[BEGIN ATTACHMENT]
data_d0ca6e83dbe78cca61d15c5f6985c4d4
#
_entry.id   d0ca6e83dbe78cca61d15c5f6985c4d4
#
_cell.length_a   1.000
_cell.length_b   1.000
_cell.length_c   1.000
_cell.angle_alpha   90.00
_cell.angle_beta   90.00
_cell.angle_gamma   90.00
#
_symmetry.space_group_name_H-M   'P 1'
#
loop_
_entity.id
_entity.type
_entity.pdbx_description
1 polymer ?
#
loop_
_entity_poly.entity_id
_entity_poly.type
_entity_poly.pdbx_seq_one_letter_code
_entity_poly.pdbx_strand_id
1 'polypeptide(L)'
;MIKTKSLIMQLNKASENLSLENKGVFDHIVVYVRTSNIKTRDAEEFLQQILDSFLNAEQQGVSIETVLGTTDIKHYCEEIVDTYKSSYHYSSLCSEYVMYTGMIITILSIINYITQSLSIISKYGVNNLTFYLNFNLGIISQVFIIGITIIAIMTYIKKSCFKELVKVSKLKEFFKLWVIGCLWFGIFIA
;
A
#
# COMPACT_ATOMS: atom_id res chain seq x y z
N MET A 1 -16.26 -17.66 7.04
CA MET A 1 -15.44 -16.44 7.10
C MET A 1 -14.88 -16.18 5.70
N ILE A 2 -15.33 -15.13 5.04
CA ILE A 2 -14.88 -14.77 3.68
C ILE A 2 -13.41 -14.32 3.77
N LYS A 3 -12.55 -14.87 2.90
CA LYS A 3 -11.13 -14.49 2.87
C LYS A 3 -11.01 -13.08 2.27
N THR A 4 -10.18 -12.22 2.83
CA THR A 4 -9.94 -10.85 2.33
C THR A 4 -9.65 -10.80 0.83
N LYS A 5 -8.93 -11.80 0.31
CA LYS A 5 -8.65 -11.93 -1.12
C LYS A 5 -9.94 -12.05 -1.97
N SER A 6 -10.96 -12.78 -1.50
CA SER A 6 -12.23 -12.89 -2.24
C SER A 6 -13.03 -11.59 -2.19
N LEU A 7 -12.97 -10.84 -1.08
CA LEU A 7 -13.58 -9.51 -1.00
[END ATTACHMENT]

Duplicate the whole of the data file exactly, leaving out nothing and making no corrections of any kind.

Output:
data_d0ca6e83dbe78cca61d15c5f6985c4d4
#
_entry.id   d0ca6e83dbe78cca61d15c5f6985c4d4
#
_cell.length_a   1.000
_cell.length_b   1.000
_cell.length_c   1.000
_cell.angle_alpha   90.00
_cell.angle_beta   90.00
_cell.angle_gamma   90.00
#
_symmetry.space_group_name_H-M   'P 1'
#
loop_
_entity.id
_entity.type
_entity.pdbx_description
1 polymer ?
#
loop_
_entity_poly.entity_id
_entity_poly.type
_entity_poly.pdbx_seq_one_letter_code
_entity_poly.pdbx_strand_id
1 'polypeptide(L)'
;MIKTKSLIMQLNKASENLSLENKGVFDHIVVYVRTSNIKTRDAEEFLQQILDSFLNAEQQGVSIETVLGTTDIKHYCEEIVDTYKSSYHYSSLCSEYVMYTGMIITILSIINYITQSLSIISKYGVNNLTFYLNFNLGIISQVFIIGITIIAIMTYIKKSCFKELVKVSKLKEFFKLWVIGCLWFGIFIA
;
A
#
# COMPACT_ATOMS: atom_id res chain seq x y z
N MET A 1 -16.26 -17.66 7.04
CA MET A 1 -15.44 -16.44 7.10
C MET A 1 -14.88 -16.18 5.70
N ILE A 2 -15.33 -15.13 5.04
CA ILE A 2 -14.88 -14.77 3.68
C ILE A 2 -13.41 -14.32 3.77
N LYS A 3 -12.55 -14.87 2.90
CA LYS A 3 -11.13 -14.49 2.87
C LYS A 3 -11.01 -13.08 2.27
N THR A 4 -10.18 -12.22 2.83
CA THR A 4 -9.94 -10.85 2.33
C THR A 4 -9.65 -10.80 0.83
N LYS A 5 -8.93 -11.80 0.31
CA LYS A 5 -8.65 -11.93 -1.12
C LYS A 5 -9.94 -12.05 -1.97
N SER A 6 -10.96 -12.78 -1.50
CA SER A 6 -12.23 -12.89 -2.24
C SER A 6 -13.03 -11.59 -2.19
N LEU A 7 -12.97 -10.84 -1.08
CA LEU A 7 -13.58 -9.51 -1.00